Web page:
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  Sports   Cricket  30 Mar 2017  Good cricket, but bad blood

Good cricket, but bad blood

REUTERS
Published : Mar 30, 2017, 3:07 am IST
Updated : Mar 30, 2017, 6:33 am IST

The incident quickly snowballed into a major crisis with both boards springing to the defence of their respective captains.

Steve Smith
 Steve Smith

Dharamsala: As India celebrate the return of the Border-Gavaskar Trophy from previous holders Australia, the overriding consensus is that the hosts maintained order between the sport’s top two test sides in a series that had everything.

Seldom has a tour been dragged deep into the gutter through tit-for-tat accusations of cheating and foul play only for it to rise magnificently in the wake of some quality cricket by the bitterest of antagonists.

 

“It was a magnificent series, one of the best I’ve been part of,” Australia captain Steve Smith, a key protagonist in the series, said after his team finally succumbed to a 2-1 loss in the fourth and final Test on Tuesday.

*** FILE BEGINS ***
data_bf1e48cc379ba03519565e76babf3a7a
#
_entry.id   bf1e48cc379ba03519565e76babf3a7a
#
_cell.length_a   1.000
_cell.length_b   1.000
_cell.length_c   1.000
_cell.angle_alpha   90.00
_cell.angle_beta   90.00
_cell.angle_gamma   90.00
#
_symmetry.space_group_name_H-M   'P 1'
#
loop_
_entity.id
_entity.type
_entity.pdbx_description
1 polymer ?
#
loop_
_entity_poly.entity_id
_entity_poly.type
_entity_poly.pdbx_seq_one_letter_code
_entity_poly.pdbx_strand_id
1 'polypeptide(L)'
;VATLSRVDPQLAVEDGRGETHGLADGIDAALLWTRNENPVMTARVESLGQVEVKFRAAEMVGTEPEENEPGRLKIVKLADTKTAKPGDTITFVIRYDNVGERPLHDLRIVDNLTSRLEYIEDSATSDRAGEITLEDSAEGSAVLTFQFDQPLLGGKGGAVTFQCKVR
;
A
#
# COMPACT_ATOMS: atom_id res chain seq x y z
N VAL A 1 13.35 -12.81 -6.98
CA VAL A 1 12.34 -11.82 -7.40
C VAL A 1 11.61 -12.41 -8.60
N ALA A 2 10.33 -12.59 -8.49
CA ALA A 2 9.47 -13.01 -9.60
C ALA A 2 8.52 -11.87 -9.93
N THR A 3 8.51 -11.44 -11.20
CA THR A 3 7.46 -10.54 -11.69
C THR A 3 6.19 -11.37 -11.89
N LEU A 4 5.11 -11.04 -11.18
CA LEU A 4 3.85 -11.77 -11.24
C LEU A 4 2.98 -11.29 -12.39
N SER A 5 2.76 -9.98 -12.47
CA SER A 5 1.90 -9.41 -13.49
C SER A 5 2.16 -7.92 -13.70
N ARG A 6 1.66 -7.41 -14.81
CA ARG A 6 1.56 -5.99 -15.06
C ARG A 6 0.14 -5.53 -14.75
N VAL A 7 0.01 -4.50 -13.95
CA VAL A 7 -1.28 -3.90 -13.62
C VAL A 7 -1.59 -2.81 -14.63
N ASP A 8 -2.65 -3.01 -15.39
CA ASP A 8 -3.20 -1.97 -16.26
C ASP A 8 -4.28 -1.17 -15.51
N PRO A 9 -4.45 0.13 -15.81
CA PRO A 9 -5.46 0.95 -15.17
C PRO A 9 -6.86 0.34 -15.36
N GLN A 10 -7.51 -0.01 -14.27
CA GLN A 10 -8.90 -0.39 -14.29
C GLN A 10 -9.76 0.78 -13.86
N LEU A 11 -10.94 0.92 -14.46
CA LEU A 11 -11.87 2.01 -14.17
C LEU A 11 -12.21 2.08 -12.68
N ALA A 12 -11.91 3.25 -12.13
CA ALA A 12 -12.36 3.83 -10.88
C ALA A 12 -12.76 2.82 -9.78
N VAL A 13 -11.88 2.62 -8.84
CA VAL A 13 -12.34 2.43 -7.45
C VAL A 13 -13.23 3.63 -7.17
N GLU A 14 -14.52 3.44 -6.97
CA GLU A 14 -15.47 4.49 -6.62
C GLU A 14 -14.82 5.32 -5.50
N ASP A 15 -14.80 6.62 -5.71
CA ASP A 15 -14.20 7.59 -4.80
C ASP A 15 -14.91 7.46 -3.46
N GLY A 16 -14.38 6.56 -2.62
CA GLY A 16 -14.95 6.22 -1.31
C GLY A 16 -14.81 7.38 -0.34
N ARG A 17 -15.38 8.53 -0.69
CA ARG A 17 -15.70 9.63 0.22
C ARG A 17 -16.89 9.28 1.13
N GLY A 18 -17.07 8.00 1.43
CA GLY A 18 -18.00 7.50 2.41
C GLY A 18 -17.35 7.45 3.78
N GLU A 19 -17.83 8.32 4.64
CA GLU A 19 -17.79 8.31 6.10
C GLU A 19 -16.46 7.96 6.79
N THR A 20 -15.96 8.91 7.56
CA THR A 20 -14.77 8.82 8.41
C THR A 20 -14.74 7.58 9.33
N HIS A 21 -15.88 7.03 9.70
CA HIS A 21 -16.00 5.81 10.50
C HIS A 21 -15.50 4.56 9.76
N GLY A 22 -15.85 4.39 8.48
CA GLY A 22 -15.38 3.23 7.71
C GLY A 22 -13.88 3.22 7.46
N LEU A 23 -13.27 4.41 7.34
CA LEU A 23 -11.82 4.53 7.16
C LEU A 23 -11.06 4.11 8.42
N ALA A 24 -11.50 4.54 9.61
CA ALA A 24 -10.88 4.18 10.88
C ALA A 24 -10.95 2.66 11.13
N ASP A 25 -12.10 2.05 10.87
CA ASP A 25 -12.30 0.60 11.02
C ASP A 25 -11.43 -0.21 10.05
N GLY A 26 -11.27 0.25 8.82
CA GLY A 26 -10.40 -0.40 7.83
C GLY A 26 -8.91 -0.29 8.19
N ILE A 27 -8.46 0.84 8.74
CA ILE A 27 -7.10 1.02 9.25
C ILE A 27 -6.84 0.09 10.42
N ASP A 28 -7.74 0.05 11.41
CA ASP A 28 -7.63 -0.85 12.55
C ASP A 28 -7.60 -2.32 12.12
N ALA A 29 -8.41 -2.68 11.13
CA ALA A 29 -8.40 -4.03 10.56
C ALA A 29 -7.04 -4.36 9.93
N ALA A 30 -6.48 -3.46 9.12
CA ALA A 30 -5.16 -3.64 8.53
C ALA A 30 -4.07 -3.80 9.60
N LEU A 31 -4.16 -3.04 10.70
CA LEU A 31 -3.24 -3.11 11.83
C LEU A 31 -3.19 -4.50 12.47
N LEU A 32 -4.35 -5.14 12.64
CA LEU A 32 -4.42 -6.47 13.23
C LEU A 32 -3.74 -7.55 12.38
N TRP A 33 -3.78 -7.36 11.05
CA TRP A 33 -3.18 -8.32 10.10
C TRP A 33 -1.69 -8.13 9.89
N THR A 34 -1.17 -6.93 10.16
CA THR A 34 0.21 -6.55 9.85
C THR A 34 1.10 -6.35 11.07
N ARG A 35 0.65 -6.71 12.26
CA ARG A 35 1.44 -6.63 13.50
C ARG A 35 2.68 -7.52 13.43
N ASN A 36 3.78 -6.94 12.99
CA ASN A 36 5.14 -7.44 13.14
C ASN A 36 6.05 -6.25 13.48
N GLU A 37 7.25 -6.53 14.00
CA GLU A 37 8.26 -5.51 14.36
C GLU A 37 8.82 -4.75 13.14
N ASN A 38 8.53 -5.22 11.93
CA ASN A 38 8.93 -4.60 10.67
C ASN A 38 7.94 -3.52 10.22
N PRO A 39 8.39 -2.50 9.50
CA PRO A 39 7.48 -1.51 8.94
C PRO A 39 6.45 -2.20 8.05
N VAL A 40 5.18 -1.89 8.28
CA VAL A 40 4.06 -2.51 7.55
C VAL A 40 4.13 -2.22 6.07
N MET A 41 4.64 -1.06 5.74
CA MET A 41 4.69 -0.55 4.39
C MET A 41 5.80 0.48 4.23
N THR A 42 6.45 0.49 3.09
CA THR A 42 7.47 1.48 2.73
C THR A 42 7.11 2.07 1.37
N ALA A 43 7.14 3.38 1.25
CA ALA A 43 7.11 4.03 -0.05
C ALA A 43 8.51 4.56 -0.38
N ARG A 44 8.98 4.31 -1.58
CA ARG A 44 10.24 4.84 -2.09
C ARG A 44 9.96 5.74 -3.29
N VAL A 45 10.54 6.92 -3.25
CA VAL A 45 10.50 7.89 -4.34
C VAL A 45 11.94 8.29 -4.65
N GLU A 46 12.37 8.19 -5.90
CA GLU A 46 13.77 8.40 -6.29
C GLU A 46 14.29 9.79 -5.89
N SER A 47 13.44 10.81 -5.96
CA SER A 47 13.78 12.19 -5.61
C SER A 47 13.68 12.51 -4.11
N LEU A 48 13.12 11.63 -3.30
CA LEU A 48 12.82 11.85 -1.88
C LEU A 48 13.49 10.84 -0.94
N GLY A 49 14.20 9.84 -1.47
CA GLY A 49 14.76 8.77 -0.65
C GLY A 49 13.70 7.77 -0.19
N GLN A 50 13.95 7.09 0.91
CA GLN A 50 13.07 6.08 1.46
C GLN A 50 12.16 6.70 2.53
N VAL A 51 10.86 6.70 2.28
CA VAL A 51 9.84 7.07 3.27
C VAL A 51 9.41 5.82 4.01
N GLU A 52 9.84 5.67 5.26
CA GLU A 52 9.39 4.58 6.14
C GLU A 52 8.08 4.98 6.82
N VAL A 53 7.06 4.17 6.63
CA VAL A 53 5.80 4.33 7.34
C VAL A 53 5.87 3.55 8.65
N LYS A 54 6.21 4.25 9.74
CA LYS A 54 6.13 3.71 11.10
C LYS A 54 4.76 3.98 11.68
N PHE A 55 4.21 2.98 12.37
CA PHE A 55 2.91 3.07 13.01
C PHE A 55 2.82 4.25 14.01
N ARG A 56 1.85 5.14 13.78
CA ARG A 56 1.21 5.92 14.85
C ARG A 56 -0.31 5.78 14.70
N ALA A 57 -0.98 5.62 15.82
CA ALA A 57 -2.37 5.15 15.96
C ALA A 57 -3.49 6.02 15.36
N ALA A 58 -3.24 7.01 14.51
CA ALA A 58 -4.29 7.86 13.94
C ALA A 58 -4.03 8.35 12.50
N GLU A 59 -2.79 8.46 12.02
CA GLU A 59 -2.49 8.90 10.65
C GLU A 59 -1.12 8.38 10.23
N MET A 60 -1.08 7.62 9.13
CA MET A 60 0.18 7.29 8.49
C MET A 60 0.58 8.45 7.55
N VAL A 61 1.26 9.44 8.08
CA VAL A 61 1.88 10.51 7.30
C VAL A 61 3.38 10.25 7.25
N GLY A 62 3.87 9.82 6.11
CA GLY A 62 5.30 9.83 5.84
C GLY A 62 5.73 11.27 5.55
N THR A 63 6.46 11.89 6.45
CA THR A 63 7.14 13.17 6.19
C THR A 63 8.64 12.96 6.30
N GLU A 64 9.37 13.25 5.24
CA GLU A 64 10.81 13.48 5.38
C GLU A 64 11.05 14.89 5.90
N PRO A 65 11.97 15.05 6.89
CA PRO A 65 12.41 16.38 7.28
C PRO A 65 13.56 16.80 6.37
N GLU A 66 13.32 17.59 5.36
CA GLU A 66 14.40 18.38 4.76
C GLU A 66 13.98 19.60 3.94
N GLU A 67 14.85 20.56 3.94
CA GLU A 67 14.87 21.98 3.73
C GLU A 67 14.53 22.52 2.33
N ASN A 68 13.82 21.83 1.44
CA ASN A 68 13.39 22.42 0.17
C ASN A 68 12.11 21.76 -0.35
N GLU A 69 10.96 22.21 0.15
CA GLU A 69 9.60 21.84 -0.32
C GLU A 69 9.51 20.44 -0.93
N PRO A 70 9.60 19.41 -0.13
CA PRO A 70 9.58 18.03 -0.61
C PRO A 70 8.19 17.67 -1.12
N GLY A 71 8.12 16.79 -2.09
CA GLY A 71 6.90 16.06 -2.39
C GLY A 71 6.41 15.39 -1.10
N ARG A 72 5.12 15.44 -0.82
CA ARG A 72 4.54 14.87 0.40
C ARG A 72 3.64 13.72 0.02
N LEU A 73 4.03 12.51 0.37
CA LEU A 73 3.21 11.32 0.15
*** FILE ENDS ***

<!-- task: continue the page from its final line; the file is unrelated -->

Given their history, it seemed inevitable that tempers would flare between sides that endorse an identical brand of aggressive cricket when they met in Pune for the opener, which passed without incident barring a surprise win for the visitors.

The veneer cracked in the second Test, however, when all hell broke loose after Smith gestured to his dressing room whether to review an lbw decision against him during a tense but fruitless run chase in Bengaluru.

 

The “brain fade” drew a predictable reaction from his feisty Indian counterpart Virat Kohli, who claimed it was but one of several similar breaches by the tourists, an allegation Australia summarily dismissed.

The incident quickly snowballed into a major crisis with both boards springing to the defence of their respective captains. The game’s governing body moved quickly to douse the flames with a lenient view of the episode, which must have felt like deja vu for India coach Anil Kumble.

Tags: steve smith, border-gavaskar trophy, anil kumble